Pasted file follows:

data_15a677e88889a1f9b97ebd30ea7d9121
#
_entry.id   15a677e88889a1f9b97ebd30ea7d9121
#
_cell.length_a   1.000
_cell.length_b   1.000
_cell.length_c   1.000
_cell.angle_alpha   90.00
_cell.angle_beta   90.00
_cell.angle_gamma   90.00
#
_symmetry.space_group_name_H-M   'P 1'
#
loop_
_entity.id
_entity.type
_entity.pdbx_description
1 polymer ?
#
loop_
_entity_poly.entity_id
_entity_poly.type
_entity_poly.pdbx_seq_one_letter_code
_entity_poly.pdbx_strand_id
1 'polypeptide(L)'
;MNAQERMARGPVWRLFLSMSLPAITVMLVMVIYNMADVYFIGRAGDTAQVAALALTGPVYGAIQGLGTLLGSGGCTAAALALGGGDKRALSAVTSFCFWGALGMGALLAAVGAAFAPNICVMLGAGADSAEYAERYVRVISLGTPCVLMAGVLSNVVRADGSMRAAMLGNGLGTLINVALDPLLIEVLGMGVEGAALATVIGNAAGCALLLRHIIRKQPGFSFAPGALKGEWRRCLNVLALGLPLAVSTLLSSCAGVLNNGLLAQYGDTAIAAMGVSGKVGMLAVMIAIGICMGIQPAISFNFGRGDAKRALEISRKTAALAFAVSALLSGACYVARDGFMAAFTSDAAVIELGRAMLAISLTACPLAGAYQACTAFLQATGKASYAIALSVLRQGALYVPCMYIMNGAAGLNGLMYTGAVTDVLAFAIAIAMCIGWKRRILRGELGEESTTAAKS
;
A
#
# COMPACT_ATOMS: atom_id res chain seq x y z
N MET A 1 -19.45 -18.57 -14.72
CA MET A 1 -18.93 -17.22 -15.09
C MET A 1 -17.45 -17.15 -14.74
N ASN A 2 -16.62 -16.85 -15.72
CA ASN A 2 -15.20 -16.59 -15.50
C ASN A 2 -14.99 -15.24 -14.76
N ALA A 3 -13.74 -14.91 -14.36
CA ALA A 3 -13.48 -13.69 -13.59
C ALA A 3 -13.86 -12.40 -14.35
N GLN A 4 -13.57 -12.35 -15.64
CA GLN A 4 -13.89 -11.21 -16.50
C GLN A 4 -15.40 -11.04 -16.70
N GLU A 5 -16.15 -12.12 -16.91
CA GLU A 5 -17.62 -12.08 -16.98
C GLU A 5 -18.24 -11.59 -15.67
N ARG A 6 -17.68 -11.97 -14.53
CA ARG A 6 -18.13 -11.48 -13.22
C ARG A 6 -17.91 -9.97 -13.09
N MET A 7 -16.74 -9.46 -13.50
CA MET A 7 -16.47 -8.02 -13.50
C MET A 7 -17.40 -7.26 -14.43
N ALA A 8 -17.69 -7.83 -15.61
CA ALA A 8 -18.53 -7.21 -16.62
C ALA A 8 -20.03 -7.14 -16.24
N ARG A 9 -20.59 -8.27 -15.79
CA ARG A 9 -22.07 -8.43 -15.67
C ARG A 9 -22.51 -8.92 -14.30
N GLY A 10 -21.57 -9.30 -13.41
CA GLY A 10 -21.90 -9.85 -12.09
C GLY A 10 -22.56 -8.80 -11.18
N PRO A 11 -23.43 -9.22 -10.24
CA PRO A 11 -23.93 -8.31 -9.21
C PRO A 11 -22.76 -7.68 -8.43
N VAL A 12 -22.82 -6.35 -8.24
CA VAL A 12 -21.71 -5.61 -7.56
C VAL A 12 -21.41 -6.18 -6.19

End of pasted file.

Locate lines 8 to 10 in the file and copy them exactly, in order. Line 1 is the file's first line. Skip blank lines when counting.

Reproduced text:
_cell.angle_alpha   90.00
_cell.angle_beta   90.00
_cell.angle_gamma   90.00